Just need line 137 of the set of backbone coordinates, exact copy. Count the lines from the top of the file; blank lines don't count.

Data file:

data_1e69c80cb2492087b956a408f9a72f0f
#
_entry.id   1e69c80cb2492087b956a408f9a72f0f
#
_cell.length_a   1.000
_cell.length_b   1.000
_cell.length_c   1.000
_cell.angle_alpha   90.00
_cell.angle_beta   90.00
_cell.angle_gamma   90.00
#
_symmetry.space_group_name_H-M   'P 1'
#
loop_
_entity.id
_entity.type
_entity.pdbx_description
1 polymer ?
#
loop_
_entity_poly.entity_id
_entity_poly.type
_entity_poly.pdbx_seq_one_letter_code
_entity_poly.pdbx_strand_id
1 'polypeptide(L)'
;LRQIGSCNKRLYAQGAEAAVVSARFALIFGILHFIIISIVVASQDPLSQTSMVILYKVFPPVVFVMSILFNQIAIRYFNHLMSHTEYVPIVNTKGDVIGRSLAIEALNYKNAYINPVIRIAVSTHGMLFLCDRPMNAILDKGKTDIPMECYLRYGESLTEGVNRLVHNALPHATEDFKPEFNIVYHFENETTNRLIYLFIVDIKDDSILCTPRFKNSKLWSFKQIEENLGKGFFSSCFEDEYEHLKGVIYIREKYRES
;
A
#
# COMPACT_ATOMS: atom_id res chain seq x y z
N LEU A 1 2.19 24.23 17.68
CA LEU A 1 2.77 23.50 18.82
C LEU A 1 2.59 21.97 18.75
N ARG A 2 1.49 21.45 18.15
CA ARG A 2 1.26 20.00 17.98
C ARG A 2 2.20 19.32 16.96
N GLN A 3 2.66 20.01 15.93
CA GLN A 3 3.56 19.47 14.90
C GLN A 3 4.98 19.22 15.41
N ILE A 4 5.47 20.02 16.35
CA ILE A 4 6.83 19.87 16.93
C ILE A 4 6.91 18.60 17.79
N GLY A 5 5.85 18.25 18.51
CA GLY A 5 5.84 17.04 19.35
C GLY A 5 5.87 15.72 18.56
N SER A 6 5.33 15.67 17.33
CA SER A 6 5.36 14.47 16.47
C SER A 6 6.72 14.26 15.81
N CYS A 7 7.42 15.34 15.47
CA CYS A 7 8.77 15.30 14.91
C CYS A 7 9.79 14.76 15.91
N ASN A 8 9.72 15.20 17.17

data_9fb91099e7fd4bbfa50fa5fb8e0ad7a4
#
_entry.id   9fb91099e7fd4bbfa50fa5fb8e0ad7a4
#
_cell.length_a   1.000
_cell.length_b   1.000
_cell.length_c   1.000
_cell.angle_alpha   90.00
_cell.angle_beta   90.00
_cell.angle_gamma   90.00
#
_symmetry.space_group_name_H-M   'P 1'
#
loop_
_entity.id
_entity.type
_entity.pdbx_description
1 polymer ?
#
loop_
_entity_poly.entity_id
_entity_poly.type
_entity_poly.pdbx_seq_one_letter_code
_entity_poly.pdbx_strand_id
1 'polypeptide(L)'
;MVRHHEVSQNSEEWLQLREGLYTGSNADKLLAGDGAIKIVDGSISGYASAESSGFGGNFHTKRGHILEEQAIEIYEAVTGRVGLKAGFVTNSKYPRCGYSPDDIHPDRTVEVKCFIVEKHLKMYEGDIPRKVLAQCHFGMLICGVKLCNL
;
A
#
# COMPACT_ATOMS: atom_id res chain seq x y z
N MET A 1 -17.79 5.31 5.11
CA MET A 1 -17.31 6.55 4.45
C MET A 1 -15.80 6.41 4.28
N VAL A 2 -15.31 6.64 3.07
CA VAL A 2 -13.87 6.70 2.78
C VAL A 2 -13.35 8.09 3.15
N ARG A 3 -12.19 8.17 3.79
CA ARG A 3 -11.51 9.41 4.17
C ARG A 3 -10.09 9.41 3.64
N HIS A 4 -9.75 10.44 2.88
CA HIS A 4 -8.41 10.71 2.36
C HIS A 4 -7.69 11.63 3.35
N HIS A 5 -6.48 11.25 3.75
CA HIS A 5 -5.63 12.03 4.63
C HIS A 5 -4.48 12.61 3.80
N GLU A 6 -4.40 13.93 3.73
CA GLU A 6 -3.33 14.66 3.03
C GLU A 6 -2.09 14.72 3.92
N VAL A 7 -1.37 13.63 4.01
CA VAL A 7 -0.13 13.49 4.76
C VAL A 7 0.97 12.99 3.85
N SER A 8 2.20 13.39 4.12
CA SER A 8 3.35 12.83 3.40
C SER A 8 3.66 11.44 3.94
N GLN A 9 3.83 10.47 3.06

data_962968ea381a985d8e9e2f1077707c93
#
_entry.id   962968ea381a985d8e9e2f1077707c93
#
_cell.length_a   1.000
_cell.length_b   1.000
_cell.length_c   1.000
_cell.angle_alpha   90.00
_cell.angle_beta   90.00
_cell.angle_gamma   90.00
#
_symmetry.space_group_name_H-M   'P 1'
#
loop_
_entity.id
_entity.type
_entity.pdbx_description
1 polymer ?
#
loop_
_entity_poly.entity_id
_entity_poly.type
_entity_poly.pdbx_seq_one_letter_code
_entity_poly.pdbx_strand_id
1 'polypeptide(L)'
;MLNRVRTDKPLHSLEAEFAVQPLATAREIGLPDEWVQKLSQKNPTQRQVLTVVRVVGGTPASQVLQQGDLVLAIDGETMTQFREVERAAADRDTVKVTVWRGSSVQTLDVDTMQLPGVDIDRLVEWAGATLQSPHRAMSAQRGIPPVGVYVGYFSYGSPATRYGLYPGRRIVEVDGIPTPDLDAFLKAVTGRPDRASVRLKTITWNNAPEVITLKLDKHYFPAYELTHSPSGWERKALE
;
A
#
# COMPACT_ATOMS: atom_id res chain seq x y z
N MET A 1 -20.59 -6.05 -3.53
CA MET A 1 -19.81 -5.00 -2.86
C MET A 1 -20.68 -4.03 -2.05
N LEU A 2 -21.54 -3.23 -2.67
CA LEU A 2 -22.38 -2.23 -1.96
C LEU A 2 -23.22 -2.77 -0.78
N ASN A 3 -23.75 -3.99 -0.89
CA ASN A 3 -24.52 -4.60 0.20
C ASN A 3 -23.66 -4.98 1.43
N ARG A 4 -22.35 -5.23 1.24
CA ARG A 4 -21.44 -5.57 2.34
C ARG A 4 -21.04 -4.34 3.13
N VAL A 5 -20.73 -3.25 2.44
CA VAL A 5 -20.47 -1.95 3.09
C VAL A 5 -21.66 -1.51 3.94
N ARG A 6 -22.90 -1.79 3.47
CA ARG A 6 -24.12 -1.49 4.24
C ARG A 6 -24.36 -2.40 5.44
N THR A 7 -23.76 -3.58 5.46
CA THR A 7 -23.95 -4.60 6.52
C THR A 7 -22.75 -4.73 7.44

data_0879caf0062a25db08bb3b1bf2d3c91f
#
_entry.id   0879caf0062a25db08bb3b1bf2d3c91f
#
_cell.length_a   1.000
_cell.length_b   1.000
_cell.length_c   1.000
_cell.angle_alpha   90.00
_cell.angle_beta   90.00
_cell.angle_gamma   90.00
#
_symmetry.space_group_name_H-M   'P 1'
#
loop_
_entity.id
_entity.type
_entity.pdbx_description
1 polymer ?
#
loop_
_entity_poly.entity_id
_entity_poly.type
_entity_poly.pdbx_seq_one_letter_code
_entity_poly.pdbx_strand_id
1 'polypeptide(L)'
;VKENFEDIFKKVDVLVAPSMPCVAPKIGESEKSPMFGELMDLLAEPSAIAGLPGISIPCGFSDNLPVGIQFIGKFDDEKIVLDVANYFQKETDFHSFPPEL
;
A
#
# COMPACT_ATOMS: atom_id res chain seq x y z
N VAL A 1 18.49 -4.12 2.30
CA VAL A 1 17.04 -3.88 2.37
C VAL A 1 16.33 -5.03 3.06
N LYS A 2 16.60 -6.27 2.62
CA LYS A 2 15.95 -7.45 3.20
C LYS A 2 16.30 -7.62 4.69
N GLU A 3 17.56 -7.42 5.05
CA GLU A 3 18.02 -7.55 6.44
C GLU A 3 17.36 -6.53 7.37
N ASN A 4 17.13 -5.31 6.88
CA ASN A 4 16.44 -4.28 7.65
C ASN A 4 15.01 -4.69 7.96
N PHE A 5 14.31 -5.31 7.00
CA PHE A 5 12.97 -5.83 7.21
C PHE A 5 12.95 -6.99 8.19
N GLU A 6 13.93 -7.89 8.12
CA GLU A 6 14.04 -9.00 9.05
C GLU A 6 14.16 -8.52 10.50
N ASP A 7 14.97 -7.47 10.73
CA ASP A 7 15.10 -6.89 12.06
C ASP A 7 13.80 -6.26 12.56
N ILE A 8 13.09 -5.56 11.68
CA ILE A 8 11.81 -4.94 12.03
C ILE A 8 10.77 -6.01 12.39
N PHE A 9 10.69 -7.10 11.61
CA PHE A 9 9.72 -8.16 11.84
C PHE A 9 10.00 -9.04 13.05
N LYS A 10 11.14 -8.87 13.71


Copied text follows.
# COMPACT_ATOMS: atom_id res chain seq x y z